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Nordic Shipholding Plans to End Tanker Business Due to Market Troubles

tanker market weakness leads Nordic to wind down business
Nordic Shipholding plans to sell its last three tankers (Nordic Shipholding)

Published Aug 23, 2021 4:58 PM by The Maritime Executive

In a sign of the depth of the problems in the tanker market, Danish shipping company Nordic Shipholding announced that its management and lenders have agreed to offer the company’s last three tankers for sale. The plan is to wind down the operations of the company.

The group cited poor performance as the Time Charter Equivalent (“TCE”) rates were depressed due to low tonnage demand caused by the COVID-19 pandemic coupled with excessive tonnage in the market. As a result, the average daily TCE rate earned by the company during the first quarter of 2021 by the five vessels was 61 percent lower than the average daily TCE rate earned in Q1 2020. Nordic reported a loss of $1.5 million in the first quarter including a small impairment charge.

Since the fourth quarter of 2018, management said it has continuously worked with various initiatives to secure the long-term financing of the group and develop a plan for the future. Together with its majority shareholder, merger discussions commenced in late 2019. However, those merger discussions stalled due to “the diminished financial and economic visibility that have evolved and is still evolving from the COVID-19 pandemic.” 

Faced with a declining financial situation, the company had sold individual assets while entering into further discussions with its principal investor. At the end of 2020, the company entered into an agreement with its lenders for an extension of its loan facility for an additional year to December 30, 2021.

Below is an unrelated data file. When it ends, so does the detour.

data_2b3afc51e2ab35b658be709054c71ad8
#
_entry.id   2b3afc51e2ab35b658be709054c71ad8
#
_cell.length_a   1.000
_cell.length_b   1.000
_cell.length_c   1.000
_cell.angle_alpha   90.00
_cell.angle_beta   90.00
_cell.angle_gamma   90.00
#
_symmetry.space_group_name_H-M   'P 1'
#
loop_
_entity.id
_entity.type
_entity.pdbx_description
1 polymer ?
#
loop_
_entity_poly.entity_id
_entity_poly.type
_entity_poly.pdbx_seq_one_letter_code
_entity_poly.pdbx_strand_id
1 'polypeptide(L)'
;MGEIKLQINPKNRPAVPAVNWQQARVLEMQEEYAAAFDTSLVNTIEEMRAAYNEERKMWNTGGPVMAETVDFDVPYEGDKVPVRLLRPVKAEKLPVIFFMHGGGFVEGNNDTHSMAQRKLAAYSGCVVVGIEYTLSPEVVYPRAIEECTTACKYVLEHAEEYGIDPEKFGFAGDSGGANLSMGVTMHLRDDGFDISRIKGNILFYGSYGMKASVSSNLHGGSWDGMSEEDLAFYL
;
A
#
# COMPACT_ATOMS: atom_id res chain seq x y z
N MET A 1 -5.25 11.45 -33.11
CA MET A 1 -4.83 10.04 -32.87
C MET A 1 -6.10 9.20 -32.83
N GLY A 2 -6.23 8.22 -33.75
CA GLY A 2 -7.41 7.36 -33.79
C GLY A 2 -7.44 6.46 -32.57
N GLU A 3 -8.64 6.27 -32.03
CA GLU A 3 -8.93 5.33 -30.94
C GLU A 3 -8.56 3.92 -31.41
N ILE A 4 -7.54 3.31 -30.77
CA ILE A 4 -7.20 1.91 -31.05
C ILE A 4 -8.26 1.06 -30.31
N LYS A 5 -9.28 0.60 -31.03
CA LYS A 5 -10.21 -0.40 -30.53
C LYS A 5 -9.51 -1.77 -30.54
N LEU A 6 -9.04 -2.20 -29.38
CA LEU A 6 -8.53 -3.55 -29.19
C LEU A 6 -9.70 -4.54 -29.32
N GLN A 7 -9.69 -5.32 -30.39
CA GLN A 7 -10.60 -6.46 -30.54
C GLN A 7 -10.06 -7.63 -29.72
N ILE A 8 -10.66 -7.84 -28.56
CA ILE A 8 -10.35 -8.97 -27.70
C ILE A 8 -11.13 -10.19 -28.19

Merger discussions had resumed with a new potential partner early in 2021. The company cautioned that if the merger plan did not materialize in the first half of 2021, that the company could face questions of its ability to continue as a going concern. Management expected that the lenders would finance the company beyond December 30, 2021, but in the absence of a definitive merger agreement they would be forced to sell their three remaining tankers.

According to today’s announcement, the board has again determined that the merger discussions are stalled. “In accordance with the group’s agreement with the lenders, management has put in place a process to sell the group’s three remaining vessels in an orderly fashion. Given the volatility in the sale and purchase market for these vessels, it is probable the group may recognize a further write-down of the vessels’ carrying value in the range of $4 to $5 million.”

The company which traced its origins to the 1980s reported that it did not see a path forward based on the current market conditions. As such, the board has also begun discussions with the group’s various stakeholders to ensure the proper winding down of the business.

Nordic Shipholding until recently owned five product tanker vessels, four handysize tankers, and one LR1. The handysize tankers were employed in the Hafnia Handy Pool, and the LR1 unit in the Hafnia LR1 Pool (formerly Straits Pool), both operated by Hafnia, Copenhagen. Their remaining fleet today consists of two handysize tankers and the LR1 tanker, each built in 2009.